Philip Kaufman’s film The Right Stuff is widely regarded as one of the best movies of the 1980s, one of the most quintessentially American, and a gold mine of quotable moments (cue “Hey, Ridley, got any Beemans?”). But like John Glenn orbiting the planet, Kaufman’s epic had to circle the pantheon many times before splashdown. It was adapted from a bestseller by Tom Wolfe, a rare rockstar-famous writer, and produced by Irwin Winkler and Robert Chartoff, who oversaw the Rocky series and Raging Bull; however, Kaufman’s opus about test pilots, astronauts, and their partners came and went from theaters, receiving mixed reviews from critics and earning $21 million in ticket sales against a $27 million budget.
Kaufman, now 87, partly blames the press’ fixation on just one of the many characters, John Glenn (played by Ed Harris), a former astronaut who had gone on to become the senior Democratic senator of Ohio and was then being floated as a Democratic presidential candidate. (“Can a Movie Help Make a President?” asked Newsweek’s cover story, over a close-up of Harris’s chiseled, blue-eyed face.) But a bigger factor, says Kaufman, was the determination of releasing studio Warner Bros. to sell the film with images of astronauts in faceless flight suits rather than the cowboy-cool test pilots who dominated the early part of the tale. “I kept thinking, you’ve got a bunch of great-looking guys in cool leather jackets, and you’re not going with that?” says Kaufman, laughing.
Kaufman — who still lives and works in San Francisco, and has several as-yet-unmade films in the works with his son, producer Peter Kaufman — is always happy to talk about The Right Stuff, arguably his towering achievement in a career that includes many other notable films, including the cult western The Great Northfield, Minnesota Raid, the 1978 remake of Invasion of the Body Snatchers (which introduced the pod-people shriek), and the adults-only historical dramas The Unbearable Lightness of Being, Henry & June, and Quills. A long road led him from inheriting The Right Stuff from its original screenwriter, William Goldman (All The President’s Men, Misery, The Princess Bride), to throwing toy planes off buildings to re-create Chuck Yeager’s (played by Sam Shepard) test flights to watching the uncategorizable epic that he’d sweated over for years slink in and out of multiplexes, be rediscovered on cable and home video, and then, in 2013, get inducted into the National Film Registry alongside Mary Poppins and Pulp Fiction.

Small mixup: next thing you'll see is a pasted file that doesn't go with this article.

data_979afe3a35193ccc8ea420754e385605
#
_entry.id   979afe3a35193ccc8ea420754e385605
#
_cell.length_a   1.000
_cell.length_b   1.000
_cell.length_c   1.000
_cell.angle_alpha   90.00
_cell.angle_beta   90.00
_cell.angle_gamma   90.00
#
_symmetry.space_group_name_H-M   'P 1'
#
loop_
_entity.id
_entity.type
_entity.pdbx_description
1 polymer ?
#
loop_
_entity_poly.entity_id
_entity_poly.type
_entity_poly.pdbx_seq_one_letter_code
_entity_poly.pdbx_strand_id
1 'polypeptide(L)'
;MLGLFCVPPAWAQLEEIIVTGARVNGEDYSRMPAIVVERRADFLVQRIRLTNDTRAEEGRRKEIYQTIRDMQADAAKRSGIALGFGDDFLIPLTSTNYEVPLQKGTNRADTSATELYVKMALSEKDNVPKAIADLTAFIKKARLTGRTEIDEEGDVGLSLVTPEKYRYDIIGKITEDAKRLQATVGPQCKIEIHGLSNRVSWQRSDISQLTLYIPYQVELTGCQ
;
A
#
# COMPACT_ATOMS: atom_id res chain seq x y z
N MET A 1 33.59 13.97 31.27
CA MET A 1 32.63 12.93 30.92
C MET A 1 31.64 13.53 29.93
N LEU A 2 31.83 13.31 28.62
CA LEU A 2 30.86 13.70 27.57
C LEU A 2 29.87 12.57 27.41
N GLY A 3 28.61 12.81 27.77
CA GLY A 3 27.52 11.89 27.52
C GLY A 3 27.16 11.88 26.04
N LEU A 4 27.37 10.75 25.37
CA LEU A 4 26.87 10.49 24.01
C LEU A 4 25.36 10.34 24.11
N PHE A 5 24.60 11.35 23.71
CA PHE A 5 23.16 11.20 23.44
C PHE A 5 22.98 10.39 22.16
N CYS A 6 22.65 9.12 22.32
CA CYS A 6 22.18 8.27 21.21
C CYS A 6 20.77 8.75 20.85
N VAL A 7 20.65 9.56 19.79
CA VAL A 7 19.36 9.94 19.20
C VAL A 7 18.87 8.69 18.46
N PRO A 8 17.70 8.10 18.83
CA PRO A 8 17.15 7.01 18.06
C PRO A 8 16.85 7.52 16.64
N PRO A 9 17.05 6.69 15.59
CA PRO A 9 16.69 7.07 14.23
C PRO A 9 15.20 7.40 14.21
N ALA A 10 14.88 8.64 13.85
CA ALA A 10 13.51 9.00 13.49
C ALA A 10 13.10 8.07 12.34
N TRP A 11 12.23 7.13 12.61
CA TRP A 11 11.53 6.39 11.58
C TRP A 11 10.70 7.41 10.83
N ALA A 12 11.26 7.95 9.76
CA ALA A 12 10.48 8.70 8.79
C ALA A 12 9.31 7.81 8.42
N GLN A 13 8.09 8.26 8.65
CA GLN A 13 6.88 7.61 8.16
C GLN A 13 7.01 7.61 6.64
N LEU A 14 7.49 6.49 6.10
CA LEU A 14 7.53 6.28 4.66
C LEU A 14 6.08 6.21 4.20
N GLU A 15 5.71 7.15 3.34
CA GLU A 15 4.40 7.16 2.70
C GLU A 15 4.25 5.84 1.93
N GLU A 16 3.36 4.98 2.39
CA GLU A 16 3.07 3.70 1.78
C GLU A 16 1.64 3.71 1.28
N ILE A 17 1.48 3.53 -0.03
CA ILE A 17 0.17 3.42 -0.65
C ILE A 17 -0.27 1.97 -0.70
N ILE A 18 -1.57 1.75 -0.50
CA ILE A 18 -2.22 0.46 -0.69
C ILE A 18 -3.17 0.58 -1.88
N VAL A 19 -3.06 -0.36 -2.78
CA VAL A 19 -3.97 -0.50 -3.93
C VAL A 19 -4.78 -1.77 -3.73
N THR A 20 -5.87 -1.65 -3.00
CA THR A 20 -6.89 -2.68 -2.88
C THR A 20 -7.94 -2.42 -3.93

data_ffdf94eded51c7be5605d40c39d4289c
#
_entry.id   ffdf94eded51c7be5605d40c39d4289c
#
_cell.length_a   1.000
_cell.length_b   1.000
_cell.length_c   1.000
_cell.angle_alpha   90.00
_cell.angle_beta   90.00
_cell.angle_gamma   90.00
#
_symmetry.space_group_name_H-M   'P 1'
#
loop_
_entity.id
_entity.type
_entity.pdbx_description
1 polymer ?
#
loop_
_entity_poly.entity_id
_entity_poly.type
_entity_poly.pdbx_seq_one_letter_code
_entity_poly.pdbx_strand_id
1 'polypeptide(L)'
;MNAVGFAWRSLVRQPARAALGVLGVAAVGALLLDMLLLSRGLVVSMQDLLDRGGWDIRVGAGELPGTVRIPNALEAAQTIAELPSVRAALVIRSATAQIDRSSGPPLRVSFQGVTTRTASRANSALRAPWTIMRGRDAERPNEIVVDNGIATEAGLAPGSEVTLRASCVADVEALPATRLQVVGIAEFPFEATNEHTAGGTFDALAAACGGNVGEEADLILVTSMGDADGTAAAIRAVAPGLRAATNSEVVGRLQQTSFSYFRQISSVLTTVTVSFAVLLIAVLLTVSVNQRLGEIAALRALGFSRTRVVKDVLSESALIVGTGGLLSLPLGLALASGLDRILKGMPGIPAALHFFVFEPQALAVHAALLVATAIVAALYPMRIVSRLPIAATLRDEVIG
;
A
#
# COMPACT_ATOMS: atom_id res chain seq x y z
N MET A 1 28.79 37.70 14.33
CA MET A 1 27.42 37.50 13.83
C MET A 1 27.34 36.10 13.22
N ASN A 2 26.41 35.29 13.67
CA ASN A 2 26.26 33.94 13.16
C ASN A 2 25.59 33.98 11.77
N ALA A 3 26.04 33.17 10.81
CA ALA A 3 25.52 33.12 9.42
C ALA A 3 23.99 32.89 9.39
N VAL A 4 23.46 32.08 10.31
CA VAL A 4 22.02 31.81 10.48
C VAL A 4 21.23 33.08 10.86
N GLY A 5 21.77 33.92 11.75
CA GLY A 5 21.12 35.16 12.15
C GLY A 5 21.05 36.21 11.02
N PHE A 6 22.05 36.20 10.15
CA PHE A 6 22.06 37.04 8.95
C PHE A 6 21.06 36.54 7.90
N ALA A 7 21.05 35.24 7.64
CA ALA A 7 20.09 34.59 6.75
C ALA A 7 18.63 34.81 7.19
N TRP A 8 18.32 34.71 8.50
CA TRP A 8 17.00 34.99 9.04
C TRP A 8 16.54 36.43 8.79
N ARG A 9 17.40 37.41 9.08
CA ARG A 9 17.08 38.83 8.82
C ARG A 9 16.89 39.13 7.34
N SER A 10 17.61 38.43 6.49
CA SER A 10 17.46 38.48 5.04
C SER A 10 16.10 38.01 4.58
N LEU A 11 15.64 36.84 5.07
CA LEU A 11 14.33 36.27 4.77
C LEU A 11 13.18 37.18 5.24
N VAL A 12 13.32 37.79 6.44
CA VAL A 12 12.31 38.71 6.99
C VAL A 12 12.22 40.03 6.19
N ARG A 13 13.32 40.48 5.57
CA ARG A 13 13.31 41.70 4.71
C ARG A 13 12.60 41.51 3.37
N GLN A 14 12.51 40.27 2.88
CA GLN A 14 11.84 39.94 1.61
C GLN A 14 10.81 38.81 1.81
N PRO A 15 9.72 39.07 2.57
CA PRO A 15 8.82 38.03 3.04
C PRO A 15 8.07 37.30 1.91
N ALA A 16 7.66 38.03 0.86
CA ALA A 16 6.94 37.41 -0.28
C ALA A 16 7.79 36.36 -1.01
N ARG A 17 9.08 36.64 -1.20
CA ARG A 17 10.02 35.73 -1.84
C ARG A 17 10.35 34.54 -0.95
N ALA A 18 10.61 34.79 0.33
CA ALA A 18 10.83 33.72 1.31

Were you familiar with Tom Wolfe prior to the publication of The Right Stuff?
I am pretty sure I’d read just about everything he’d written. He was the great New Journalist, really, of that time.
What was your attraction to Wolfe?
I was a midwesterner. After I quit Harvard Law School, I went back to Chicago and went to the University of Chicago to study American history. Basically all my films up till The Right Stuff had been about my versions of the American experience. It was The Wanderers and The Great Northfield, Minnesota Raid, and the remake of Invasion of the Body Snatchers. There was something in Tom Wolfe that just spoke to me — it was the sense of Americana.
I felt an obligation to try to get that Tom Wolfe energy and spirit into the film. I’ve said a number of times that it’s probably the longest film ever made without a plot, except in that the characters are developed. There is a main character, if you look at it properly.
Who is the main character?
The main character of The Right Stuff is something called The Right Stuff. The movie is about the transmigration and adventures of a quality that Tom Wolfe identified, particularly that he found inhabiting Chuck Yeager. Every scene is really about the adventures of a quality known as The Right Stuff, including the scenes about the wives of the pilots and astronauts and how the spirit inhabits them, or maybe how the anti-spirit inhabits them.
Can you clarify the relationship between the screenplay draft prior to yours, which was written by William Goldman, and the screenplay of the movie that we eventually saw, which bears the credit “Written and Directed by Philip Kaufman”? Orion Pictures brought you in to help Goldman work on the script to the western Tom Horn, right?
Bill Goldman was probably the most powerful screenwriter in Hollywood at that point. Mike Medavoy, the executive who co-founded Orion, told me Robert Redford didn’t want to do Bill’s Tom Horn screenplay, even though they had a prior relationship from working together on other movies, including Butch Cassidy and the Sundance Kid and All the President’s Men, and that the project was gonna be over unless I could go in and help Bill Goldman anonymously work on the Tom Horn script and get it to where Redford would want to star in it.